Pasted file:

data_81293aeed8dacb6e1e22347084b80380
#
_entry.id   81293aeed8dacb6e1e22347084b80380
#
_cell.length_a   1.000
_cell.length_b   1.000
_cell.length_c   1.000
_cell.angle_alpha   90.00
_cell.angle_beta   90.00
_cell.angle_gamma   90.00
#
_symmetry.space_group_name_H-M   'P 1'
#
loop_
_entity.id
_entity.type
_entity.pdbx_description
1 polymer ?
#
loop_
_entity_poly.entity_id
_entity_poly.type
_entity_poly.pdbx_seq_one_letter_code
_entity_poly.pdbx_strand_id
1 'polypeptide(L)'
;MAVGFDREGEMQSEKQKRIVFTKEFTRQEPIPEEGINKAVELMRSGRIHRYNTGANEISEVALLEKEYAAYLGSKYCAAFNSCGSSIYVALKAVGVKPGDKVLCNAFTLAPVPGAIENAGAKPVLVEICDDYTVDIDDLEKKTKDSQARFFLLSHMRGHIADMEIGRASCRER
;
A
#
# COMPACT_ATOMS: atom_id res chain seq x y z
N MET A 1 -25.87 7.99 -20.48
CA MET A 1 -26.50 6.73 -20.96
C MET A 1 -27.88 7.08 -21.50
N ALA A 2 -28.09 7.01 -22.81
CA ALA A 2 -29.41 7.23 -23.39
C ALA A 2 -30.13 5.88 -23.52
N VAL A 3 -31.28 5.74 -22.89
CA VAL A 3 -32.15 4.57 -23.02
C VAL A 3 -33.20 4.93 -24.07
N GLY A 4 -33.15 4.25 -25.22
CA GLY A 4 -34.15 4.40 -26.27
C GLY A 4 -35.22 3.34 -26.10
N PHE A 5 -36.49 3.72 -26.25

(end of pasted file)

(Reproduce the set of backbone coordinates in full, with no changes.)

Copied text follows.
data_81293aeed8dacb6e1e22347084b80380
#
_entry.id   81293aeed8dacb6e1e22347084b80380
#
_cell.length_a   1.000
_cell.length_b   1.000
_cell.length_c   1.000
_cell.angle_alpha   90.00
_cell.angle_beta   90.00
_cell.angle_gamma   90.00
#
_symmetry.space_group_name_H-M   'P 1'
#
loop_
_entity.id
_entity.type
_entity.pdbx_description
1 polymer ?
#
loop_
_entity_poly.entity_id
_entity_poly.type
_entity_poly.pdbx_seq_one_letter_code
_entity_poly.pdbx_strand_id
1 'polypeptide(L)'
;MAVGFDREGEMQSEKQKRIVFTKEFTRQEPIPEEGINKAVELMRSGRIHRYNTGANEISEVALLEKEYAAYLGSKYCAAFNSCGSSIYVALKAVGVKPGDKVLCNAFTLAPVPGAIENAGAKPVLVEICDDYTVDIDDLEKKTKDSQARFFLLSHMRGHIADMEIGRASCRER
;
A
#
# COMPACT_ATOMS: atom_id res chain seq x y z
N MET A 1 -25.87 7.99 -20.48
CA MET A 1 -26.50 6.73 -20.96
C MET A 1 -27.88 7.08 -21.50
N ALA A 2 -28.09 7.01 -22.81
CA ALA A 2 -29.41 7.23 -23.39
C ALA A 2 -30.13 5.88 -23.52
N VAL A 3 -31.28 5.74 -22.89
CA VAL A 3 -32.15 4.57 -23.02
C VAL A 3 -33.20 4.93 -24.07
N GLY A 4 -33.15 4.25 -25.22
CA GLY A 4 -34.15 4.40 -26.27
C GLY A 4 -35.22 3.34 -26.10
N PHE A 5 -36.49 3.72 -26.25